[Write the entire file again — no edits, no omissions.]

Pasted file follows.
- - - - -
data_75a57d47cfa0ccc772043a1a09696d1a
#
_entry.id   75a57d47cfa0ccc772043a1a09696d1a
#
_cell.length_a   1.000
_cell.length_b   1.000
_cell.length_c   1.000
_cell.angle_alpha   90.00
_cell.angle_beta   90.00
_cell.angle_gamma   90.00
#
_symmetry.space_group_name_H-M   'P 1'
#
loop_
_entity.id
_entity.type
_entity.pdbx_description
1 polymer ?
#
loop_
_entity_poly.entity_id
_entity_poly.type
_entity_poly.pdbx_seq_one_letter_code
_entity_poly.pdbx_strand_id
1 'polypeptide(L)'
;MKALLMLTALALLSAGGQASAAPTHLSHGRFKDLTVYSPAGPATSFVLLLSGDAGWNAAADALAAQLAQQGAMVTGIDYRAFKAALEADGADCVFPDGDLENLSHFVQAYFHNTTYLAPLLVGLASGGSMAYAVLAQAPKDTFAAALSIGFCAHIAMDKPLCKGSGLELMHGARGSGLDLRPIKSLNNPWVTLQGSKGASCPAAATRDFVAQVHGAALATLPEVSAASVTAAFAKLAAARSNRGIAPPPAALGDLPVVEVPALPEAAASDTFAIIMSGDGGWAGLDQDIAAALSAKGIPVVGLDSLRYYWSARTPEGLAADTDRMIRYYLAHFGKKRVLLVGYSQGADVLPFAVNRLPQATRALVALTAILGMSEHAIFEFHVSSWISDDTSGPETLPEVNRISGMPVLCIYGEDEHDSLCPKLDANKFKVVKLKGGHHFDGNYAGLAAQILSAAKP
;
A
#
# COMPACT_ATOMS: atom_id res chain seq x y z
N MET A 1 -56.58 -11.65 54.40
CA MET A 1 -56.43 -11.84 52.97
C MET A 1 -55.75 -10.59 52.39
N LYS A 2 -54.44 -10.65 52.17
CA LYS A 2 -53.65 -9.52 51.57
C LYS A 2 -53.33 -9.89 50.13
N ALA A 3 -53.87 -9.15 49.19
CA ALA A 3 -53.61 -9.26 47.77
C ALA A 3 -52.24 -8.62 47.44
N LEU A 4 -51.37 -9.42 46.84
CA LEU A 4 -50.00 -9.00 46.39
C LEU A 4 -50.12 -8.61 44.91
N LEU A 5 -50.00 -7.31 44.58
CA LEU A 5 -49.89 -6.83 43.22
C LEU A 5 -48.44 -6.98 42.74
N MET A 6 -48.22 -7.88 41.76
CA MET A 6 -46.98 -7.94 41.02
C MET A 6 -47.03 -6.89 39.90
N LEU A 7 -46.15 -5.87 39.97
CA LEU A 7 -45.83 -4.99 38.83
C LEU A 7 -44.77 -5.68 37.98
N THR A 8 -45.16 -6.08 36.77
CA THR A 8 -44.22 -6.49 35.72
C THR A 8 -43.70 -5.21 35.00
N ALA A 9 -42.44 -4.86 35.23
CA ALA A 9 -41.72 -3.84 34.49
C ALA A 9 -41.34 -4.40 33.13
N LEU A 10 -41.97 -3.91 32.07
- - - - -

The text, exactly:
data_75a57d47cfa0ccc772043a1a09696d1a
#
_entry.id   75a57d47cfa0ccc772043a1a09696d1a
#
_cell.length_a   1.000
_cell.length_b   1.000
_cell.length_c   1.000
_cell.angle_alpha   90.00
_cell.angle_beta   90.00
_cell.angle_gamma   90.00
#
_symmetry.space_group_name_H-M   'P 1'
#
loop_
_entity.id
_entity.type
_entity.pdbx_description
1 polymer ?
#
loop_
_entity_poly.entity_id
_entity_poly.type
_entity_poly.pdbx_seq_one_letter_code
_entity_poly.pdbx_strand_id
1 'polypeptide(L)'
;MKALLMLTALALLSAGGQASAAPTHLSHGRFKDLTVYSPAGPATSFVLLLSGDAGWNAAADALAAQLAQQGAMVTGIDYRAFKAALEADGADCVFPDGDLENLSHFVQAYFHNTTYLAPLLVGLASGGSMAYAVLAQAPKDTFAAALSIGFCAHIAMDKPLCKGSGLELMHGARGSGLDLRPIKSLNNPWVTLQGSKGASCPAAATRDFVAQVHGAALATLPEVSAASVTAAFAKLAAARSNRGIAPPPAALGDLPVVEVPALPEAAASDTFAIIMSGDGGWAGLDQDIAAALSAKGIPVVGLDSLRYYWSARTPEGLAADTDRMIRYYLAHFGKKRVLLVGYSQGADVLPFAVNRLPQATRALVALTAILGMSEHAIFEFHVSSWISDDTSGPETLPEVNRISGMPVLCIYGEDEHDSLCPKLDANKFKVVKLKGGHHFDGNYAGLAAQILSAAKP
;
A
#
# COMPACT_ATOMS: atom_id res chain seq x y z
N MET A 1 -56.58 -11.65 54.40
CA MET A 1 -56.43 -11.84 52.97
C MET A 1 -55.75 -10.59 52.39
N LYS A 2 -54.44 -10.65 52.17
CA LYS A 2 -53.65 -9.52 51.57
C LYS A 2 -53.33 -9.89 50.13
N ALA A 3 -53.87 -9.15 49.19
CA ALA A 3 -53.61 -9.26 47.77
C ALA A 3 -52.24 -8.62 47.44
N LEU A 4 -51.37 -9.42 46.84
CA LEU A 4 -50.00 -9.00 46.39
C LEU A 4 -50.12 -8.61 44.91
N LEU A 5 -50.00 -7.31 44.58
CA LEU A 5 -49.89 -6.83 43.22
C LEU A 5 -48.44 -6.98 42.74
N MET A 6 -48.22 -7.88 41.76
CA MET A 6 -46.98 -7.94 41.02
C MET A 6 -47.03 -6.89 39.90
N LEU A 7 -46.15 -5.87 39.97
CA LEU A 7 -45.83 -4.99 38.83
C LEU A 7 -44.77 -5.68 37.98
N THR A 8 -45.16 -6.08 36.77
CA THR A 8 -44.22 -6.49 35.72
C THR A 8 -43.70 -5.21 35.00
N ALA A 9 -42.44 -4.86 35.23
CA ALA A 9 -41.72 -3.84 34.49
C ALA A 9 -41.34 -4.40 33.13
N LEU A 10 -41.97 -3.91 32.07